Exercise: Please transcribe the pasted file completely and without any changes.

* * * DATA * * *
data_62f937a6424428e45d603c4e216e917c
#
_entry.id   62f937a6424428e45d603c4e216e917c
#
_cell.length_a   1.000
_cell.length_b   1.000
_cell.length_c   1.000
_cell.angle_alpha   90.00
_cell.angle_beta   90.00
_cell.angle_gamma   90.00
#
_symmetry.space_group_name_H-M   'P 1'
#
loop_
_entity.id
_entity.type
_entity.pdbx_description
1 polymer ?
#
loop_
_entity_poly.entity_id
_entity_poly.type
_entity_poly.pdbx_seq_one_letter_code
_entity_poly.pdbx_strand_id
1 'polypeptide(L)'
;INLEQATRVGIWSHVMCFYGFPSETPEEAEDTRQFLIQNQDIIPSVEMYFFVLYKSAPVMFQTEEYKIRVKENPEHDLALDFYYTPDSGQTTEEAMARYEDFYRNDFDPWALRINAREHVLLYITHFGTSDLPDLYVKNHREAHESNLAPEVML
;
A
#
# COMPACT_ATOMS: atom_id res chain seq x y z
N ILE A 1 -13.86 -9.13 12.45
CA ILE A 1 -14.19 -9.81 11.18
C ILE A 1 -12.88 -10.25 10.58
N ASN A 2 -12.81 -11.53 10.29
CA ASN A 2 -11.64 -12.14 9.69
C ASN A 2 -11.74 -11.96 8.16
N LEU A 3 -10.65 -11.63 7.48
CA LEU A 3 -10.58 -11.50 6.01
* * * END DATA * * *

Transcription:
data_62f937a6424428e45d603c4e216e917c
#
_entry.id   62f937a6424428e45d603c4e216e917c
#
_cell.length_a   1.000
_cell.length_b   1.000
_cell.length_c   1.000
_cell.angle_alpha   90.00
_cell.angle_beta   90.00
_cell.angle_gamma   90.00
#
_symmetry.space_group_name_H-M   'P 1'
#
loop_
_entity.id
_entity.type
_entity.pdbx_description
1 polymer ?
#
loop_
_entity_poly.entity_id
_entity_poly.type
_entity_poly.pdbx_seq_one_letter_code
_entity_poly.pdbx_strand_id
1 'polypeptide(L)'
;INLEQATRVGIWSHVMCFYGFPSETPEEAEDTRQFLIQNQDIIPSVEMYFFVLYKSAPVMFQTEEYKIRVKENPEHDLALDFYYTPDSGQTTEEAMARYEDFYRNDFDPWALRINAREHVLLYITHFGTSDLPDLYVKNHREAHESNLAPEVML
;
A
#
# COMPACT_ATOMS: atom_id res chain seq x y z
N ILE A 1 -13.86 -9.13 12.45
CA ILE A 1 -14.19 -9.81 11.18
C ILE A 1 -12.88 -10.25 10.58
N ASN A 2 -12.81 -11.53 10.29
CA ASN A 2 -11.64 -12.14 9.69
C ASN A 2 -11.74 -11.96 8.16
N LEU A 3 -10.65 -11.63 7.48
CA LEU A 3 -10.58 -11.50 6.01